ifttt combines 35 different cloud services. Giving out user name and password to a single web page for all these services would be a serious issue for most web users (hopefully). Doing so would basically give the web site access to your life, at least when you are one of the younger ones or living a more digital life style.

OAuth solves these problems. Instead of giving account information to a third party you are now authorizing a third party to perform certain activities with the ability to withdraw authorizations more easily. On Google you can do this by opening your Account settings from the Google bar at the top of your browser window.

On the first page in the Security section click on the Authorizing application & sites link to edit what application has access to your account and to revoke access.

Google Profiles isn’t yet supported on Google Apps accounts. Therefore the setting looks a little bit different:

With a single click on Revoke Access you can lock the third party out. It’s good security practice to go through this list from time to time to find apps that you don’t use anymore.

OAuth comes in two flavors: OAuth 1.0a and OAuth 2.0. OAuth 2.0 support is still experimental at Google, yet it is the preferred means to authorize. Despite some drawbacks OAuth 2.0 will be the method we look at in more depth in a few moments.

Within the security community there’s quite a bit of discussion going on regarding the development of OAuth 2.0. Remember that OAuth 2.0 is an open standard supported not only by Google, but also by Facebook, Twitter, Yahoo, Microsoft, and other big players in the online market. Considering the increasing amount of data in the cloud, OAuth 2.0 will drive security implementations and failures for the next couple of years. It’s not just a matter of adding an appointment to your Google calendar.

The reason behind the discussion is that OAuth 1.0 is technically speaking more secure than OAuth 2.0. Security usually involves complexity. OAuth 1.0 is pretty complex with its cryptographic components making it difficult for most developers to implement correctly. The proponents of OAuth 2.0 prefer a secure enough solution that is done correctly by the majority, whereas opponents are worried about a new weakest link in the system.

As previously mentioned authorization is all about securing access to resources, whether that’s documents, pictures, contacts, blogs, tweets, and so forth. OAuth is about one system trying to access resources on a different system with the permission of the resource owner. This involves three parties:


The consumer wants to access resources stored on a different system. Think of a twitter client that wants to post a tweet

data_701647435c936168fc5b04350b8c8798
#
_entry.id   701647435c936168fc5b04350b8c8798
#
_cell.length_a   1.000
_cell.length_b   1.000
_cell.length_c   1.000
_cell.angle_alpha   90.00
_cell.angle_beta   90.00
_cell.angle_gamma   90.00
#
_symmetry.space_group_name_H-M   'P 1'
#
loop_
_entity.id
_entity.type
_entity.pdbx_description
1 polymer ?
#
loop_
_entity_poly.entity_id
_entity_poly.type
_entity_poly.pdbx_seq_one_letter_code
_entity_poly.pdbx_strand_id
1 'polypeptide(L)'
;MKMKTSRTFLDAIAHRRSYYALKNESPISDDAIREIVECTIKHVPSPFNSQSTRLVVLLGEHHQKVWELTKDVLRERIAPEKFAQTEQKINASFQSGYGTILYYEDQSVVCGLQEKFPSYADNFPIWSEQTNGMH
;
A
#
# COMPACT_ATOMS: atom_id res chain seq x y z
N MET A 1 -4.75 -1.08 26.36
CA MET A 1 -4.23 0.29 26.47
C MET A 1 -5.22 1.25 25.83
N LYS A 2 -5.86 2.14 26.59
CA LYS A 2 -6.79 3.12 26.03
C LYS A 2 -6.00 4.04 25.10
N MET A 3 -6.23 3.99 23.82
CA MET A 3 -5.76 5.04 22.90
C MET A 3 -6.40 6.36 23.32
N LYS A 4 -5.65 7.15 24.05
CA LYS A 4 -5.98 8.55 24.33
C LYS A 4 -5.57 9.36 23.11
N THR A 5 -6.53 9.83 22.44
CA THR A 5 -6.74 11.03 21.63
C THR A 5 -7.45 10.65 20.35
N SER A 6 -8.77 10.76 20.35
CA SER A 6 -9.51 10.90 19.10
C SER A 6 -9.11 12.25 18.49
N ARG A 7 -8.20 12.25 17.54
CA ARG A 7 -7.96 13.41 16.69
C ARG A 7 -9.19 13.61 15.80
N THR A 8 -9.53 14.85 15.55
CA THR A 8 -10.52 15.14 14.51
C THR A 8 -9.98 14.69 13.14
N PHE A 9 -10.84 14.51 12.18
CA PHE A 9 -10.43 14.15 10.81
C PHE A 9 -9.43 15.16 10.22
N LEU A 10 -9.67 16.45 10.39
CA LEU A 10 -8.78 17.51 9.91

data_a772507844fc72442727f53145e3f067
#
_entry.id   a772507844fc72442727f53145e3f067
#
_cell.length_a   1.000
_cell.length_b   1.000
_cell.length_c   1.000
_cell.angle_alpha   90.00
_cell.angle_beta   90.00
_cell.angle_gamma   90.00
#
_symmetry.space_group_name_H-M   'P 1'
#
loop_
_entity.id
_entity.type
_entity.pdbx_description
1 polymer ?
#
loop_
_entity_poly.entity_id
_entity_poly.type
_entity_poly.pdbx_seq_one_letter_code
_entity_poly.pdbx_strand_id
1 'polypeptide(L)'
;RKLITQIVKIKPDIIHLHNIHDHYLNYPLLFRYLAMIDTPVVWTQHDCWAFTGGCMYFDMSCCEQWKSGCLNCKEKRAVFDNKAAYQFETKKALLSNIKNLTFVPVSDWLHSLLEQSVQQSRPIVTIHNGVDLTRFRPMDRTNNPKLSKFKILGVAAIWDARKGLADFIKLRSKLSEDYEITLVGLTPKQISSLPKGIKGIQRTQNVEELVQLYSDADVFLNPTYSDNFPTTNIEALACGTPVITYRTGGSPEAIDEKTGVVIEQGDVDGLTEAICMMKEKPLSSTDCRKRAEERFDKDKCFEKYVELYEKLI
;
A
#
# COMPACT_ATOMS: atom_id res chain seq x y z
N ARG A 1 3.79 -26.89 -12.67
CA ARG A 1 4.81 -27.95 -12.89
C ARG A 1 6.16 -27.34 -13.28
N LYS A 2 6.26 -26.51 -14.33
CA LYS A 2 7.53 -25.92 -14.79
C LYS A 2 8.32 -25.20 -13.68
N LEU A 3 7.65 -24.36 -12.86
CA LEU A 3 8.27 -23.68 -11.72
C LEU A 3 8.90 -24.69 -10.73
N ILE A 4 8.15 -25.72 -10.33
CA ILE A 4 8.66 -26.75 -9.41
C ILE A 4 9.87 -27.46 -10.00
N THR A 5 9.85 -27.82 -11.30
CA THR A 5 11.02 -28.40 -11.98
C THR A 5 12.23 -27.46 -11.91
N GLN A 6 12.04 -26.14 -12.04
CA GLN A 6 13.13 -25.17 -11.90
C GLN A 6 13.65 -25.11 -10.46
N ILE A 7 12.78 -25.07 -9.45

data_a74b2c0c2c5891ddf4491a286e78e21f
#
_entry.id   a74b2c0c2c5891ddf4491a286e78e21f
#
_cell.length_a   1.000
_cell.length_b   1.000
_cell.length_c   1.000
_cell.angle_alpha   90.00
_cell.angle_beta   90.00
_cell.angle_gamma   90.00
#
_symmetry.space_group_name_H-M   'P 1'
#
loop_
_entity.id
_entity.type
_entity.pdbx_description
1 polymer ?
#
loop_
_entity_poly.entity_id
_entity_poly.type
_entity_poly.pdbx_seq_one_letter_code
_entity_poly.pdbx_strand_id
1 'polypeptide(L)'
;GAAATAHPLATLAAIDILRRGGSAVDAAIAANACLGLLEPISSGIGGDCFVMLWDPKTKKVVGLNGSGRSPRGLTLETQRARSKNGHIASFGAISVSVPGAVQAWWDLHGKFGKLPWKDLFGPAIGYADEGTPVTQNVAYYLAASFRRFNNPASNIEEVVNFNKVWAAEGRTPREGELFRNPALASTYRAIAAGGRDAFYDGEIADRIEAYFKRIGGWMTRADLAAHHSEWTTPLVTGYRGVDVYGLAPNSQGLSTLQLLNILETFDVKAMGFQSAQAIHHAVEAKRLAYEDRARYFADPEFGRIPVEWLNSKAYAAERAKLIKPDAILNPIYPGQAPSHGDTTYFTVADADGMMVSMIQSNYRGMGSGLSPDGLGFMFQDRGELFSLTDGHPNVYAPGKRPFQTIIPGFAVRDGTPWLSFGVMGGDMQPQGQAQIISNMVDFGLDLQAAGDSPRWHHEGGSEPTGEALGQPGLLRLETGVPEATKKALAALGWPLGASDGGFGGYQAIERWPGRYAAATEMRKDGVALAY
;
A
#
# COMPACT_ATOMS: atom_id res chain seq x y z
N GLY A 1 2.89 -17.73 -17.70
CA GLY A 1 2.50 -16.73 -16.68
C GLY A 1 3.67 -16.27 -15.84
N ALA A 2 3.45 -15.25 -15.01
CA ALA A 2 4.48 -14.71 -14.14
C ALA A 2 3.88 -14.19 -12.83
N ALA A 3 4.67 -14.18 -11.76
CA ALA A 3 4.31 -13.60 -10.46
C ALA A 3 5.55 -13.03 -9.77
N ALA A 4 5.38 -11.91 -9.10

The user owns the resource, makes decisions who uses it and usually is not a computer system, rather a human being.

Service Provider

The service provider stores resources and makes them available to authorized parties. Only the service provider can authenticate the user.

Requesting access is a multi-step process. Say you want to have access to Google contacts on behalf of your application’s user.

You, as the client system, need to register with Google as the resource provider. Registration involves that you and Google share a secret. Anyone could send a request to Google pretending to be you. Google uses the shared secret to verify your identity. Shared secrets can have one of two forms: You can either provide a certificate for RSA-SHA1 authentication, or a accept a secret key that Google generates for you when you prefer HMAC-SHA1 signatures.

This step is only required once for every application. You do not need a separate registration for every user of your application. Application registration ensures that the other server is at least listening to you.

The first step to carry out every time you access resources on behalf of someone else, is to obtain a request token. Basically this means that you use the shared secret to log onto the other server as yourself. The resource provider validates that your request is still valid and issues a request token back to you.

Part of the request is the scope. Scope in the context of OAuth defines what resources you want to access and what operations you want to perform on them. This sounds a lot more complicated than it actually is, as a scope is merely a URL. To access a Google calendar with read/write access you would pass

as the scope parameter. By giving a more specific URL you can limit access to certain calendars, certain activities, etc.

With the request token you can in a second step request access to a specific resource. For this you need to obtain an access token from the server providing your request token. In fact, that’s the only purpose of the request token.

To request the access token you have to forward the user to a web page. This is true for web application as well as desktop application. Google has discussed a device mode without full browser requirement for a long time but never actually implemented this feature. In other words, in order to use most Google API functions you either have to launch a browser or embed the web browser control.